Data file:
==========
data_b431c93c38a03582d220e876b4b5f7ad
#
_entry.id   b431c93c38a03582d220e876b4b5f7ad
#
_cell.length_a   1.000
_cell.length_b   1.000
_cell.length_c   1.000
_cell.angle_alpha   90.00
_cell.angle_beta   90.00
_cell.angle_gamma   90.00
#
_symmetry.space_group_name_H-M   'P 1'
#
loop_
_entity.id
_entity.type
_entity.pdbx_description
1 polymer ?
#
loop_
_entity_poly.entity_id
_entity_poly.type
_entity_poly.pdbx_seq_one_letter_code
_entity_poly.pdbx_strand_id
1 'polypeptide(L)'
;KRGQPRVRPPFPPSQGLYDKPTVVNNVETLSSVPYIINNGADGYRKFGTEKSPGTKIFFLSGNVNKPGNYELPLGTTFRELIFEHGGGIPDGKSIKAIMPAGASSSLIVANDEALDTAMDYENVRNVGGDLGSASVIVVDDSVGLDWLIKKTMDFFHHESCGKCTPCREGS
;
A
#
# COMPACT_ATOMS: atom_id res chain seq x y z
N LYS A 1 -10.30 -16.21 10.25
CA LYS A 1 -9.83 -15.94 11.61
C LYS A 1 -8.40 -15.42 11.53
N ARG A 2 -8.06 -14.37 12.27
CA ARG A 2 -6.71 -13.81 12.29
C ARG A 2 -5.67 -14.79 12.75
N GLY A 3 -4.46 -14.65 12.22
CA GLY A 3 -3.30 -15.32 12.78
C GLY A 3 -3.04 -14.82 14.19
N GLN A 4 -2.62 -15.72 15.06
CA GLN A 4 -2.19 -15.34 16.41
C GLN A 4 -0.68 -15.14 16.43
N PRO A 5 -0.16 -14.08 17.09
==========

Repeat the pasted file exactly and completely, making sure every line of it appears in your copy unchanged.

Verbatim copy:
data_b431c93c38a03582d220e876b4b5f7ad
#
_entry.id   b431c93c38a03582d220e876b4b5f7ad
#
_cell.length_a   1.000
_cell.length_b   1.000
_cell.length_c   1.000
_cell.angle_alpha   90.00
_cell.angle_beta   90.00
_cell.angle_gamma   90.00
#
_symmetry.space_group_name_H-M   'P 1'
#
loop_
_entity.id
_entity.type
_entity.pdbx_description
1 polymer ?
#
loop_
_entity_poly.entity_id
_entity_poly.type
_entity_poly.pdbx_seq_one_letter_code
_entity_poly.pdbx_strand_id
1 'polypeptide(L)'
;KRGQPRVRPPFPPSQGLYDKPTVVNNVETLSSVPYIINNGADGYRKFGTEKSPGTKIFFLSGNVNKPGNYELPLGTTFRELIFEHGGGIPDGKSIKAIMPAGASSSLIVANDEALDTAMDYENVRNVGGDLGSASVIVVDDSVGLDWLIKKTMDFFHHESCGKCTPCREGS
;
A
#
# COMPACT_ATOMS: atom_id res chain seq x y z
N LYS A 1 -10.30 -16.21 10.25
CA LYS A 1 -9.83 -15.94 11.61
C LYS A 1 -8.40 -15.42 11.53
N ARG A 2 -8.06 -14.37 12.27
CA ARG A 2 -6.71 -13.81 12.29
C ARG A 2 -5.67 -14.79 12.75
N GLY A 3 -4.46 -14.65 12.22
CA GLY A 3 -3.30 -15.32 12.78
C GLY A 3 -3.04 -14.82 14.19
N GLN A 4 -2.62 -15.72 15.06
CA GLN A 4 -2.19 -15.34 16.41
C GLN A 4 -0.68 -15.14 16.43
N PRO A 5 -0.16 -14.08 17.09